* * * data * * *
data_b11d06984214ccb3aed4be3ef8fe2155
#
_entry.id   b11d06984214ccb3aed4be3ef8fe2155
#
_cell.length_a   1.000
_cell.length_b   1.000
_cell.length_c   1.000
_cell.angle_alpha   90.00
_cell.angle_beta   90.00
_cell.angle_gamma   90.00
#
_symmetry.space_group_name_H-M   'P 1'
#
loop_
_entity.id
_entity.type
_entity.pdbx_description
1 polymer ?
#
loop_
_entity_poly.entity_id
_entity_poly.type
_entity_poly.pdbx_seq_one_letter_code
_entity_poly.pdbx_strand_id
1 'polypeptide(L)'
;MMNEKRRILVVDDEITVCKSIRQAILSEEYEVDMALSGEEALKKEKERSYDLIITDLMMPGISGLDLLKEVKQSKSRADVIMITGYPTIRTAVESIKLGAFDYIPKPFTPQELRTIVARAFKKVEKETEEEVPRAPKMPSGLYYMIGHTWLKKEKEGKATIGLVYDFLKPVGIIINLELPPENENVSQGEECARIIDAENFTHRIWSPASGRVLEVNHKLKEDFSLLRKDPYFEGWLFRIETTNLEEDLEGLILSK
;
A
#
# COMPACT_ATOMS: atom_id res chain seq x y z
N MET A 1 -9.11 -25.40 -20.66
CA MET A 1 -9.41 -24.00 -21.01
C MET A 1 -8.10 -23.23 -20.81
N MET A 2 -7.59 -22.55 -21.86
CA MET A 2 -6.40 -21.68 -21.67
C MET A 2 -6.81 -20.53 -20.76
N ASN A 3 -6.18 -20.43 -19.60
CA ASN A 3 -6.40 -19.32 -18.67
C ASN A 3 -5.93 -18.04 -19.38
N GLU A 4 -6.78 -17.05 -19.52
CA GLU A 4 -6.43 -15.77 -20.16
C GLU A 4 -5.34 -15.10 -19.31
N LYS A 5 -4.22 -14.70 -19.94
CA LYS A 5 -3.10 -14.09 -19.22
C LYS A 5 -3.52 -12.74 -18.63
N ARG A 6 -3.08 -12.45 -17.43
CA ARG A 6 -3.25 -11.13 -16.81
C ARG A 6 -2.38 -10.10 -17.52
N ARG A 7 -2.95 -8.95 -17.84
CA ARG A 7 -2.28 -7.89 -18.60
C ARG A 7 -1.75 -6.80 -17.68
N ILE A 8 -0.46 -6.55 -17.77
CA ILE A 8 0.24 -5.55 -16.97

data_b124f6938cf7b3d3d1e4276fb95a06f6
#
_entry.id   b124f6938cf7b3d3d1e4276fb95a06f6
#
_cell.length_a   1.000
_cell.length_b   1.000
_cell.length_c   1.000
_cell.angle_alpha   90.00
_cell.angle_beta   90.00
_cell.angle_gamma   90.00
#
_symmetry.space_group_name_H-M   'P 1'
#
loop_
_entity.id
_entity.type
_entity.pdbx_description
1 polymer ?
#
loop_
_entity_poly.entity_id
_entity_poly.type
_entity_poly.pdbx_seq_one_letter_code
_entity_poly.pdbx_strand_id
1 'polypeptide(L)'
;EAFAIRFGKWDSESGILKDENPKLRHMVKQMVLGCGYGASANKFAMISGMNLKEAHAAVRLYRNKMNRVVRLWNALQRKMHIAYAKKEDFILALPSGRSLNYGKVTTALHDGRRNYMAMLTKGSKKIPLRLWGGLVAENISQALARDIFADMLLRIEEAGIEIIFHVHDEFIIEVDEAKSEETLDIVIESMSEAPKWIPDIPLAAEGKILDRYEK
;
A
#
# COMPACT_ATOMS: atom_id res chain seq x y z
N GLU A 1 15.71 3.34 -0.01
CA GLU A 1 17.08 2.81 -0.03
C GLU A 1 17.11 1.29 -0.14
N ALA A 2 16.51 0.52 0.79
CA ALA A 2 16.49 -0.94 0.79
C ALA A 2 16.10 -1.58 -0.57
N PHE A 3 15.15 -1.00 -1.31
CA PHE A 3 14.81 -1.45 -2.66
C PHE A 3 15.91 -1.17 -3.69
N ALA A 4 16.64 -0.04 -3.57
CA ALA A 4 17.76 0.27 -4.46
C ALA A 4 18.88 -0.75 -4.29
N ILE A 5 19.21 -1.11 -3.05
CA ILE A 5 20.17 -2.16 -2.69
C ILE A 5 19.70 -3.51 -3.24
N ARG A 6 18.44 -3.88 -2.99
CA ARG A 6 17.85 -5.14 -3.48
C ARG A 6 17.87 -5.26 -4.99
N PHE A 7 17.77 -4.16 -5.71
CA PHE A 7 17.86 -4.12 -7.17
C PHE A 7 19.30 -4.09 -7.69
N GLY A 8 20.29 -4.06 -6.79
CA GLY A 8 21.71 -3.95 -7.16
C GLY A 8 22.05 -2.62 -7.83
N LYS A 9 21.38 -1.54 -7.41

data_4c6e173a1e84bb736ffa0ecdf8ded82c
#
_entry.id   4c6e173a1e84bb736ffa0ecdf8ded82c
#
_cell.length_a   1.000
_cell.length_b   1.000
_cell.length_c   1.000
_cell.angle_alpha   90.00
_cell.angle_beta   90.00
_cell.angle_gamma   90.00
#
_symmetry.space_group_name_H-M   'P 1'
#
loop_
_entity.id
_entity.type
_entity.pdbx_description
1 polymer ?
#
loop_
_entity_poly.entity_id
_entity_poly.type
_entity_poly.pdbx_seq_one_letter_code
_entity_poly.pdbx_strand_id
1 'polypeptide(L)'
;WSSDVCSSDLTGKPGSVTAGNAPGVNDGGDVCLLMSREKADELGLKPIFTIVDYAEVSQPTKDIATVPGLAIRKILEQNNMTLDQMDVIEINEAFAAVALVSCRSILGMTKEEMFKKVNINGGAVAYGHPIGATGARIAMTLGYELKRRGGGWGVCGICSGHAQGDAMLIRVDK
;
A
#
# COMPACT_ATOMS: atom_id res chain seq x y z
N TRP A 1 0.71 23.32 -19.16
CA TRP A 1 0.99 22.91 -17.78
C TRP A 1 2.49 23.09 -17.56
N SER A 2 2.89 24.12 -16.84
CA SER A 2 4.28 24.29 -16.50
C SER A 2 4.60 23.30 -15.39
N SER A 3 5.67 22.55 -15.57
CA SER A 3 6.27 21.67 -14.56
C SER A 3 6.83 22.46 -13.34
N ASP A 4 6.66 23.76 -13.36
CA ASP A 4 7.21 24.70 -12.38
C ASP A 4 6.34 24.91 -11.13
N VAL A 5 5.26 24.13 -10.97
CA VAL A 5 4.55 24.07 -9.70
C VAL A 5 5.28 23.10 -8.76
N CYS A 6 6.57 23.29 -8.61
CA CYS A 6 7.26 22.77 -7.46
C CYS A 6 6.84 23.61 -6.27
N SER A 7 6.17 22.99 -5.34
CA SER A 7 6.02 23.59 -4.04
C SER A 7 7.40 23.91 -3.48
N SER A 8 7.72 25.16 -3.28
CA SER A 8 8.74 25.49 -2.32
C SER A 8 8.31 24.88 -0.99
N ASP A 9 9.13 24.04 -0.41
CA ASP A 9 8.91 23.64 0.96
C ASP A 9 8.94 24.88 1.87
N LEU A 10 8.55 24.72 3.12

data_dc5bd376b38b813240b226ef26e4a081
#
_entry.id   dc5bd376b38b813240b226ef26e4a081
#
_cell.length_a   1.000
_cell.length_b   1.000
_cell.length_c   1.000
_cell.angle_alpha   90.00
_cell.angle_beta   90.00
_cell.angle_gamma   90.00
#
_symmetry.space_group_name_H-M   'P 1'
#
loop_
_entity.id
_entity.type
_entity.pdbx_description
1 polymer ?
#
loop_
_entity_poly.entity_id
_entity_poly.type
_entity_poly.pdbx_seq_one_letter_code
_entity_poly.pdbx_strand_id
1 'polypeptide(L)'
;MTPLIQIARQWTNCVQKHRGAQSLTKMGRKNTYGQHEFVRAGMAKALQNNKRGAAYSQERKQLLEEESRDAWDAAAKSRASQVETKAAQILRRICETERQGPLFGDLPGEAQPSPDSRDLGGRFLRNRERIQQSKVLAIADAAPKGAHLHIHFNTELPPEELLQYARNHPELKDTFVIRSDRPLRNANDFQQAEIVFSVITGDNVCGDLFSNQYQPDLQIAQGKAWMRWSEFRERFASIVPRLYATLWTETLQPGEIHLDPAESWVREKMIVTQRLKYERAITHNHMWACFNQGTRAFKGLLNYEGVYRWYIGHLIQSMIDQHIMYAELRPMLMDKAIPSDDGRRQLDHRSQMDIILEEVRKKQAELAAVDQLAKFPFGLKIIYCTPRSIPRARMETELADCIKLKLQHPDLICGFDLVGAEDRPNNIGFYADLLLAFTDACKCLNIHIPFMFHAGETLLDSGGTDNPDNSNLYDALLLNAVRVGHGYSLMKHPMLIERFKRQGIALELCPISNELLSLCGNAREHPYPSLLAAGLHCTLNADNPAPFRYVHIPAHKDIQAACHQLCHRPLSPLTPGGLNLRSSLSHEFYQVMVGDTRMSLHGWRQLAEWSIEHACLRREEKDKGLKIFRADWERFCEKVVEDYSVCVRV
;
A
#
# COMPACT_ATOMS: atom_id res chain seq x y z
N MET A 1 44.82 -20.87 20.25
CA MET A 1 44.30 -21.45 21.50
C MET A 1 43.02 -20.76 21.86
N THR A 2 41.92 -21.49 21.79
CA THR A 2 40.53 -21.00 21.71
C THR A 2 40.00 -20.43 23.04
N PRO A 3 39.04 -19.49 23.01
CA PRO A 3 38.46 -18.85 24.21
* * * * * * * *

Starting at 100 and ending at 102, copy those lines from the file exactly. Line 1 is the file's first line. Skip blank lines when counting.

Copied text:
CA ARG A 6 17.85 -5.14 -3.48
C ARG A 6 17.87 -5.26 -4.99
N PHE A 7 17.77 -4.16 -5.71